I love Trina, and I love Lil Kim, but I guess I was scared because I didn't know if I wanted to be like a "Lil Kim of soul," per se. I felt like "Backseat" was that but then I was like, Man, fuck it! I'm being myself, this is what I'm going through. Certain things shouldn't be so taboo. You should talk about being free, and women should be able to express what they're going through. I'm so thankful for “Backseat” because it's doing so much. It's almost at two million listens on Spotify. It's changed my life. It was the song that Dreamville really pushed and they just really made it explode, and I'm just so thankful. I love it. It's a symbol of me being scared to take risks and then just saying, Fuck it, I'ma just be me.
What type of music did you grow up listening to? How did that impact you and your music?
My dad would always play Mariah Carey, Whitney Houston, and Anita Baker, so I fell in love with them. I would try to make my voice sound like theirs. We had this Common album and a John Legend album, and I played it one day and fell in love. That also molded my sound and John Legend's Get Lifted—really his three albums were just everything to me. Kanye West, too.
So the G.O.O.D. Music kind of era, the beginnings of G.O.O.D. Music.
Most definitely. Through Kanye and Common, I was introduced to Bilal and—I already knew about D'Angelo, but I really dove deep into D'Angelo after getting hip to Common because he would do background vocals for Common. Thank god for Kanye! Kanye put me on to a lot of people! Twista, Keyshia Cole, I just loved them. And BJ the Chicago Kid!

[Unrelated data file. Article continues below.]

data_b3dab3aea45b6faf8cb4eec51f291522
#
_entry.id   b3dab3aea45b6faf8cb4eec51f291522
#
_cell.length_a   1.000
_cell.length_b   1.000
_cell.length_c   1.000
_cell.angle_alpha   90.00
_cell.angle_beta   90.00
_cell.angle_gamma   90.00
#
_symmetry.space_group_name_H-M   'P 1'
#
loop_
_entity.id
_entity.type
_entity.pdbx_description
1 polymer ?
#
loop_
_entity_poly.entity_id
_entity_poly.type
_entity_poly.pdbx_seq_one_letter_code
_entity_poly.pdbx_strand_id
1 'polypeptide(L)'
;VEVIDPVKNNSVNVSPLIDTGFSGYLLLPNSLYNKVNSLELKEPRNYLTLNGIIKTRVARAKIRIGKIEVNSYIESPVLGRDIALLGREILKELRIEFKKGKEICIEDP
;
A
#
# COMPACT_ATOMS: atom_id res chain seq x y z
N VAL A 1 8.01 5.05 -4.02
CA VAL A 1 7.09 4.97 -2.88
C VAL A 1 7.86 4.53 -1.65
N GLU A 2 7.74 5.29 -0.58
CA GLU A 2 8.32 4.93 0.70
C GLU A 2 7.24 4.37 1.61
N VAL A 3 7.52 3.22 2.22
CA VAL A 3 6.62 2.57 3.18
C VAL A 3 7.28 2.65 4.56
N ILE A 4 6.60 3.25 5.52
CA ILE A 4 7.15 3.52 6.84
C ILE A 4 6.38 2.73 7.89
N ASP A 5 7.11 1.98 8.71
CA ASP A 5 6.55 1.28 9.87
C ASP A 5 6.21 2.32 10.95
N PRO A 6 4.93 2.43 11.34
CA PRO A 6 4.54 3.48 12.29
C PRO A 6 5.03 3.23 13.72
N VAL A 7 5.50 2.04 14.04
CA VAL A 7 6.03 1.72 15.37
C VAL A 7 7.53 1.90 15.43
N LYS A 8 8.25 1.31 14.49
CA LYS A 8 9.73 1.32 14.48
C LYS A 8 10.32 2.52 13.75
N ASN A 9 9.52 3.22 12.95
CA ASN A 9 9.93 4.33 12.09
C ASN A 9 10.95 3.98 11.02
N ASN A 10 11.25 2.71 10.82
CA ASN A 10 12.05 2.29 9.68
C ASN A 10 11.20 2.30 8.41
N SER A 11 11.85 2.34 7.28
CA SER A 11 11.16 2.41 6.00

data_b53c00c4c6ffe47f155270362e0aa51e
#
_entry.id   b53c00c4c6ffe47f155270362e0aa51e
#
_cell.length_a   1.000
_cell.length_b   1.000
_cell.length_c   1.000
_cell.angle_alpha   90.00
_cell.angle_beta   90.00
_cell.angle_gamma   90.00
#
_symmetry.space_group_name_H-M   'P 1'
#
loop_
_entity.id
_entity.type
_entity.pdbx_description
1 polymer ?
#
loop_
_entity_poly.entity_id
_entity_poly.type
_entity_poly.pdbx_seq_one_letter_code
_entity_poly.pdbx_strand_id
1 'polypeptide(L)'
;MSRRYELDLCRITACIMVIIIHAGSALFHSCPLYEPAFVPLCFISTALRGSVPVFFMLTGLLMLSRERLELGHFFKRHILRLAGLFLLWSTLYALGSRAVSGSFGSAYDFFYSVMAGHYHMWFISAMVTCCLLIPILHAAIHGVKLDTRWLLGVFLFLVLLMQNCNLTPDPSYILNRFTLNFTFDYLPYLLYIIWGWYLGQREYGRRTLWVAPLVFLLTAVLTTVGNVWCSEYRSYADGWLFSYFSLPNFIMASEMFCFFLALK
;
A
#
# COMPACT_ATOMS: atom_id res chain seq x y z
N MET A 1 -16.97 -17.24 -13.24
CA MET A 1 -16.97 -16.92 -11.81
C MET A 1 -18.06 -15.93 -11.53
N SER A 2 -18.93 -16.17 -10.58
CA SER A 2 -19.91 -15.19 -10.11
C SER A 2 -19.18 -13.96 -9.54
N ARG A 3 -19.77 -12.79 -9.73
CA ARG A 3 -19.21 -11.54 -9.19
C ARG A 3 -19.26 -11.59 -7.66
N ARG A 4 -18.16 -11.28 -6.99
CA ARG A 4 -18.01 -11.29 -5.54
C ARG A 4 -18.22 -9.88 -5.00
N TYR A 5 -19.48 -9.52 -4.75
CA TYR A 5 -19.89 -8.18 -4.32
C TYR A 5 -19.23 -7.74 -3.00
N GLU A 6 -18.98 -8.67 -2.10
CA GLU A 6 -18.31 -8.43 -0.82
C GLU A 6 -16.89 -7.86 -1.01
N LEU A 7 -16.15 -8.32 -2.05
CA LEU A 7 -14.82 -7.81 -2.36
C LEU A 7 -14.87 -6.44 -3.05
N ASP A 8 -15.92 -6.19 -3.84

Before you started putting out your recorded music, you gathered a really big following from your YouTube covers. What was the vision you had for your music?
During that time, I had just graduated from high school, and I noticed that everyone was going to college. Academically I was never that great and I was not really into school. I don’t know, I just really had a problem focusing but singing always came naturally. I was always in talent shows and things like that. I knew I wanted to sing and maybe I had a chance at it, so I just started recording myself maybe five or six times a week and putting them on YouTube as much as I could with hopes that someone would recognize me. That's how all of that started realizing, “Okay, what am I going to do with my life? I need to try to get recognized.'